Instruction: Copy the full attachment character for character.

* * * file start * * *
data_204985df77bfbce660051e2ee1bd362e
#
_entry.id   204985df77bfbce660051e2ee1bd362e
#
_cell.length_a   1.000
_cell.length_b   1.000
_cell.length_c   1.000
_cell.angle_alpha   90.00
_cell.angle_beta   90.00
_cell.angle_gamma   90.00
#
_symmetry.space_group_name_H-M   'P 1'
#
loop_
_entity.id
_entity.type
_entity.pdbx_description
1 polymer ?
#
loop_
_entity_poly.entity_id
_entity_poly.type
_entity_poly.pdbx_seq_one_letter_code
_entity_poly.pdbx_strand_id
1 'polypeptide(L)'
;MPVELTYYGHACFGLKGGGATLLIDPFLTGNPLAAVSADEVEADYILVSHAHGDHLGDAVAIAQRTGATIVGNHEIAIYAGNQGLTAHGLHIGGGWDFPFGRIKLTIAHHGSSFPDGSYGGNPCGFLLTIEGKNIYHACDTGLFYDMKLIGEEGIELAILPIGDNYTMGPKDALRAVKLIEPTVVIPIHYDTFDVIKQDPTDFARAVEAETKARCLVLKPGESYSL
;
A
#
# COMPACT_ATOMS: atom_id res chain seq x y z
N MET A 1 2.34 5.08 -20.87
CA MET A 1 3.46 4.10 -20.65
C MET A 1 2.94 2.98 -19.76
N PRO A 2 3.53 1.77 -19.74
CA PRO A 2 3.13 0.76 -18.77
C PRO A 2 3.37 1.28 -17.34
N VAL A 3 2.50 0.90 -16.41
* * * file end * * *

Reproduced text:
data_204985df77bfbce660051e2ee1bd362e
#
_entry.id   204985df77bfbce660051e2ee1bd362e
#
_cell.length_a   1.000
_cell.length_b   1.000
_cell.length_c   1.000
_cell.angle_alpha   90.00
_cell.angle_beta   90.00
_cell.angle_gamma   90.00
#
_symmetry.space_group_name_H-M   'P 1'
#
loop_
_entity.id
_entity.type
_entity.pdbx_description
1 polymer ?
#
loop_
_entity_poly.entity_id
_entity_poly.type
_entity_poly.pdbx_seq_one_letter_code
_entity_poly.pdbx_strand_id
1 'polypeptide(L)'
;MPVELTYYGHACFGLKGGGATLLIDPFLTGNPLAAVSADEVEADYILVSHAHGDHLGDAVAIAQRTGATIVGNHEIAIYAGNQGLTAHGLHIGGGWDFPFGRIKLTIAHHGSSFPDGSYGGNPCGFLLTIEGKNIYHACDTGLFYDMKLIGEEGIELAILPIGDNYTMGPKDALRAVKLIEPTVVIPIHYDTFDVIKQDPTDFARAVEAETKARCLVLKPGESYSL
;
A
#
# COMPACT_ATOMS: atom_id res chain seq x y z
N MET A 1 2.34 5.08 -20.87
CA MET A 1 3.46 4.10 -20.65
C MET A 1 2.94 2.98 -19.76
N PRO A 2 3.53 1.77 -19.74
CA PRO A 2 3.13 0.76 -18.77
C PRO A 2 3.37 1.28 -17.34
N VAL A 3 2.50 0.90 -16.41